A day or two later, Gypsy (after suffering quite a bit) passed a large,
hydrated mass of hair and poop that was apparently the problem because
once it was out, she was absolutely fine, normal, and had no recovery
period at all.  The mass had a LOT of hair in it.  She's got very long
hair (though she's not an angora), so this is even more of a potential
problem during shedding.  We now know we must be *extra* vigilant then,
and groom her a LOT to remove as much fur as possible so she won't send it
through her faulty intestines.

Later we heard another suggestion, to use lactulose orally.  This works on
the same principle as epsom salts.  The solute doesn't leave the
intestinal lumen, and so draws fluid into the large intestine osmotically.
This is why enema is *really* important, since fluid in the large
intestine *can* travel up the tract to some degree, and hydrate intestinal
contents farther up.  So we resolved to try *that* if this ever happened

And it did.

This time we used epsom salts orally and via enema, lactulose orally,
*and* a bit of mineral oil to help the mass slide through *once it was
hydrated* by the other solutions  (so not right off the bat, but after a
day of epsom and lactulose is best).  It took her a day and a half, but
Gypsy "gave birth" to another "dead mouse" of a fecal mass, and was right
as rain immediately, though she was in fairly intense pain (she was trying
to run away from her own guts, and couldn't find a comfortable spot) while
this was happening.  The cascade proceeded quickly once it started,  and
she released a huge pile of poops following the "dead mouse".

Since the third episode, we have been giving Gypsy *daily* doses of about
3cc of lactulose, and once a week we give her a cc of laxative grade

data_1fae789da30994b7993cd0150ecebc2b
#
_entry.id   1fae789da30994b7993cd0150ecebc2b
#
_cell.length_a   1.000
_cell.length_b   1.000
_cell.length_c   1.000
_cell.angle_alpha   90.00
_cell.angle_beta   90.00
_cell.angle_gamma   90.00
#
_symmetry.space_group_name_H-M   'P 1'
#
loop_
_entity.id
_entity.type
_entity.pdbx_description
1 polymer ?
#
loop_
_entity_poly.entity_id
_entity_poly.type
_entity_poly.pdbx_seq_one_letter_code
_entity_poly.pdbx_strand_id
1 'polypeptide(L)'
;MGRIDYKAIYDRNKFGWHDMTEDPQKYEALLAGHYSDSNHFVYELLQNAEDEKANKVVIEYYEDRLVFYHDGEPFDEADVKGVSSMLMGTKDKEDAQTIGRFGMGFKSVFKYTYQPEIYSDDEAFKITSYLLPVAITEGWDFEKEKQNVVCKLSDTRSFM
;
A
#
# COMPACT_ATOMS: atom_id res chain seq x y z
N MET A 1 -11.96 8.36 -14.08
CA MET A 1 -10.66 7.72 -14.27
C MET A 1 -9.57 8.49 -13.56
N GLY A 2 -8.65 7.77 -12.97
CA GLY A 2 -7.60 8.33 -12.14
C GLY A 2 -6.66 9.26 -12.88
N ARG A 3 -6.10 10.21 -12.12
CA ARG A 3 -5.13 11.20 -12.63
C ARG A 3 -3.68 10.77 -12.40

mineral oil, just to keep things lubed up.  I wouldn't ever do this to an
ordinary bunny, but with a "cowpoop" bunny, it really seems to keep things
very wet and prevents blockages.  She also gets daily exercise in the
garden, and LOTS of very wet greens in her salad.  Since we started the
daily lactulose and mineral oil, Gypsy hasn't had another episode--though
I can't guarantee that she won't ever have another.


Gypsy ultimately died from complications of this condition. Her liver seemed to shut down, and she could no longer digest food at all.  This is a terrible disorder, inexorable and treatable only with palliative measures.  But I've heard of some bunnies who live to be quite old despite this condition, and I hope Schroeder is one of them.

Good luck!



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Dana Krempels, Ph.D.


I've lived with companion rabbits for more than 35 years, and consider them members of my family. I can answer any questions about the biology and health of rabbits, from the commonplace to the unusual. But please note:

RULE #1:

...it is an EMERGENCY.

Find a rabbit vet at www.rabbit.org/vet for immediate help, and don't risk your bunny's life by spending time asking questions online! If you can't get in touch with your vet, read these Emergency Sick Bunny Instructions.

If you have found a wild baby rabbit, please read these EMERGENCY INSTRUCTIONS FOR WILD BABY RABBITS and then use this link to FIND A LOCAL WILDLIFE REHABILITATOR who can give you the right advice.

RULE #2:
Help me help you! Please make your subject line informative if you have an urgent question. then LET ME KNOW IN THE SUBJECT LINE so I can give your question highest priority over non-urgent questions. If you don't do this, then I can't guarantee timely assistance!

For all the best, most accurate rabbit health, care and behavior information, visit The House Rabbit Society.


I have been rescuing and rehabilitating domestic and wild rabbits for about 30 years. I have written articles for many rabbit rescue publications, as well as for the veterinary journal, Exotic DVM. I own EtherBun, the internet's largest listserve dedicated to health, care, and behavior of domestic rabbits.

Houserabbit Adoption, Rescue, and Education, Inc. (H.A.R.E., Inc.) president National House Rabbit Society (Board member)

Exotic DVM
Warren Peace (Journal of the House Rabbit Society of Miami)
Various newsletters of the House Rabbit Society, nationwide

Ph.D - Biology
B.S. - Biology
B.A. - English

Awards and Honors
Lightspan Academic Excellence Award for web site on rabbit health and biology